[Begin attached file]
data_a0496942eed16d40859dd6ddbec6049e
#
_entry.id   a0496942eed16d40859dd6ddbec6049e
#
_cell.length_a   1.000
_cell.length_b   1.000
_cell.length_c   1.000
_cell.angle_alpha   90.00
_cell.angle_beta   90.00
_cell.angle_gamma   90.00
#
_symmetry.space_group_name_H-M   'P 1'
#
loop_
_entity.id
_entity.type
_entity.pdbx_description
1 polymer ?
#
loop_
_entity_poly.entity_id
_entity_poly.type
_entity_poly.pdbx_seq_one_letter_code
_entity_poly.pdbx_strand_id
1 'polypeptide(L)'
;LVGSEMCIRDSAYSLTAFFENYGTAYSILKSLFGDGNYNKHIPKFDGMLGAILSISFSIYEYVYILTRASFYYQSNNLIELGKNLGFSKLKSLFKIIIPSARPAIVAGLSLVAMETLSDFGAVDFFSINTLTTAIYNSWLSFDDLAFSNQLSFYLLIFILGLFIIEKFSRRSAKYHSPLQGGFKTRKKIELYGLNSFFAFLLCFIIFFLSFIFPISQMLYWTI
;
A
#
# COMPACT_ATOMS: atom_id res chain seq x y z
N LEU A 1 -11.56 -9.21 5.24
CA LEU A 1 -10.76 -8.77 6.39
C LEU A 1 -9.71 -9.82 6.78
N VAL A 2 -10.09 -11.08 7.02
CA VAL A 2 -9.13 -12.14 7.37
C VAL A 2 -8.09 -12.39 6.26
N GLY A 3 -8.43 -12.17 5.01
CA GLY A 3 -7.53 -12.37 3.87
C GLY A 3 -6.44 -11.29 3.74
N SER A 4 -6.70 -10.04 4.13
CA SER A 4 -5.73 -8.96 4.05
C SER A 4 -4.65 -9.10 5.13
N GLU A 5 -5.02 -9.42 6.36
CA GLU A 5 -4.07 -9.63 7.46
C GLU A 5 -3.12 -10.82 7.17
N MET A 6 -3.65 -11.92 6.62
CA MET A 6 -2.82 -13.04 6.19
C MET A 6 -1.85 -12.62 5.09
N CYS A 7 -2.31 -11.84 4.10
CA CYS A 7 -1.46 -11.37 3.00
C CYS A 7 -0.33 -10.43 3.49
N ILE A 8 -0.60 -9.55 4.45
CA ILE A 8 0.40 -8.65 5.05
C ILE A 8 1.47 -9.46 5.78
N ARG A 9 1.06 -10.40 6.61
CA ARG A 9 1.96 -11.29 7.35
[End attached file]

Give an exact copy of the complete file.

data_a0496942eed16d40859dd6ddbec6049e
#
_entry.id   a0496942eed16d40859dd6ddbec6049e
#
_cell.length_a   1.000
_cell.length_b   1.000
_cell.length_c   1.000
_cell.angle_alpha   90.00
_cell.angle_beta   90.00
_cell.angle_gamma   90.00
#
_symmetry.space_group_name_H-M   'P 1'
#
loop_
_entity.id
_entity.type
_entity.pdbx_description
1 polymer ?
#
loop_
_entity_poly.entity_id
_entity_poly.type
_entity_poly.pdbx_seq_one_letter_code
_entity_poly.pdbx_strand_id
1 'polypeptide(L)'
;LVGSEMCIRDSAYSLTAFFENYGTAYSILKSLFGDGNYNKHIPKFDGMLGAILSISFSIYEYVYILTRASFYYQSNNLIELGKNLGFSKLKSLFKIIIPSARPAIVAGLSLVAMETLSDFGAVDFFSINTLTTAIYNSWLSFDDLAFSNQLSFYLLIFILGLFIIEKFSRRSAKYHSPLQGGFKTRKKIELYGLNSFFAFLLCFIIFFLSFIFPISQMLYWTI
;
A
#
# COMPACT_ATOMS: atom_id res chain seq x y z
N LEU A 1 -11.56 -9.21 5.24
CA LEU A 1 -10.76 -8.77 6.39
C LEU A 1 -9.71 -9.82 6.78
N VAL A 2 -10.09 -11.08 7.02
CA VAL A 2 -9.13 -12.14 7.37
C VAL A 2 -8.09 -12.39 6.26
N GLY A 3 -8.43 -12.17 5.01
CA GLY A 3 -7.53 -12.37 3.87
C GLY A 3 -6.44 -11.29 3.74
N SER A 4 -6.70 -10.04 4.13
CA SER A 4 -5.73 -8.96 4.05
C SER A 4 -4.65 -9.10 5.13
N GLU A 5 -5.02 -9.42 6.36
CA GLU A 5 -4.07 -9.63 7.46
C GLU A 5 -3.12 -10.82 7.17
N MET A 6 -3.65 -11.92 6.62
CA MET A 6 -2.82 -13.04 6.19
C MET A 6 -1.85 -12.62 5.09
N CYS A 7 -2.31 -11.84 4.10
CA CYS A 7 -1.46 -11.37 3.00
C CYS A 7 -0.33 -10.43 3.49
N ILE A 8 -0.60 -9.55 4.45
CA ILE A 8 0.40 -8.65 5.05
C ILE A 8 1.47 -9.46 5.78
N ARG A 9 1.06 -10.40 6.61
CA ARG A 9 1.96 -11.29 7.35